'Meth. We're On It' campaign started Monday
The State of South Dakota has launched a new campaign geared toward helping people struggling with meth addiction.
State leaders say they want to tackle the methamphetamine issue. But not everyone is excited about the campaign's slogan, "Meth. I'm On It."
"South Dakota's Meth crisis is growing at an alarming rate," said Governor Kristi Noem in the new PSA.
"The mission of the campaign is to get everybody in the State on board to recognize the signs of addiction, and to know that we have treatment resources available," Laurie Gill, the Secretary for the South Dakota Department of Social Services.
"Meth is not some one else's problem, it's every one in South Dakota's problem," said the voice-over in the television ad.
"There will be a variety of different media sources such as TV, radio, print ads, billboards, so it will be a comprehensive campaign," Gill said.
However, the campaign's tagline is drawing a lot of criticism on social media - the topic was trending on Twitter Monday. Some made jokes about the slogan, while others criticized the cost. According to the Open SD website, the state has paid the Minneapolis-based ad agency Broadband just under $449,000 so far to pay for the media campaign.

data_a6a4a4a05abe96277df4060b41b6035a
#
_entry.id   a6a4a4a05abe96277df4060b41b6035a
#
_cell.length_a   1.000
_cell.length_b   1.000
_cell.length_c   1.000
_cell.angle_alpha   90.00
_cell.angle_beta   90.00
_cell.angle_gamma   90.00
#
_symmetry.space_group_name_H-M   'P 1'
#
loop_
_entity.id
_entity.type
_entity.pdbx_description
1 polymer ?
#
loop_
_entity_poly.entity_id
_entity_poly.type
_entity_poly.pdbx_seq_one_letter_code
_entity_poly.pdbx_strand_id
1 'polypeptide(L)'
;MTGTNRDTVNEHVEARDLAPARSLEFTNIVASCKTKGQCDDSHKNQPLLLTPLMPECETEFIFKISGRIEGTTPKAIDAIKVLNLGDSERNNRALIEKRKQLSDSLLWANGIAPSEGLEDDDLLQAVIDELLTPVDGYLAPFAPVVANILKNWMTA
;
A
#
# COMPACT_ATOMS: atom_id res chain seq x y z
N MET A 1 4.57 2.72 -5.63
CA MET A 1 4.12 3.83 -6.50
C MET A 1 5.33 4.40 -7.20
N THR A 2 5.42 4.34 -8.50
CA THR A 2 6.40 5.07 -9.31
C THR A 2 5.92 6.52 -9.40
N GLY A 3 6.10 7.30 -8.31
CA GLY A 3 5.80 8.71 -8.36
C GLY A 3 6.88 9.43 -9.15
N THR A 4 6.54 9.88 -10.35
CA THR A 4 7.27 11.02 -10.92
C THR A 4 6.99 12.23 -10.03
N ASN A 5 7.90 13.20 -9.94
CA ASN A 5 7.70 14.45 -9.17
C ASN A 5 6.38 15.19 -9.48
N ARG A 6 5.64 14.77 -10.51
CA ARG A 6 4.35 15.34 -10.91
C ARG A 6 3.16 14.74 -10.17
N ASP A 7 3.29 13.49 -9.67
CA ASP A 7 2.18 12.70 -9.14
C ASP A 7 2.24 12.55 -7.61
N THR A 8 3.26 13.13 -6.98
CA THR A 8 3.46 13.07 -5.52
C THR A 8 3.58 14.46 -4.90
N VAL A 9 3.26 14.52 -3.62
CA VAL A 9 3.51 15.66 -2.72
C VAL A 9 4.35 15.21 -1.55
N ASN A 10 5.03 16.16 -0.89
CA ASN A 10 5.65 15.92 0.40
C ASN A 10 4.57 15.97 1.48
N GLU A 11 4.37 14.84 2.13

Several national media outlets like ABC News and The New York Times have picked up the story.
But state leaders say that's the point.
"We knew that going out we have to get something out there that captures the attention of South Dakota, we have to cut through the clutter of advertising, and social media messages to get people to stop and think about this important issue," Gill said.
Laurie Gill is the Secretary for the South Dakota Department of Social Services, she said this slogan was created to capture people's attention.
"What we were looking for is a unique way to show that we are responsible as a community to help combat the issue," Gill said.
She thinks the campaign has been very effective so far.
"It's going to raise the awareness of folks and get people talking and I think it's already doing that," Gill said.
Ultimately, the Department of Social Services wants to help people who are using the drug, get off it.
"That's one thing we're going to be expecting is that a lot of folks are going to be coming forward saying how can I work on this issue, what can I do to make a difference, and we're going to be leading people to those ways to pulls together to make a difference," Gill said.
This campaign will now help provide resources 24 hours a day, 7 days a week.
During the first eight months of this year, there were more than 2,000 meth-related arrests across the state.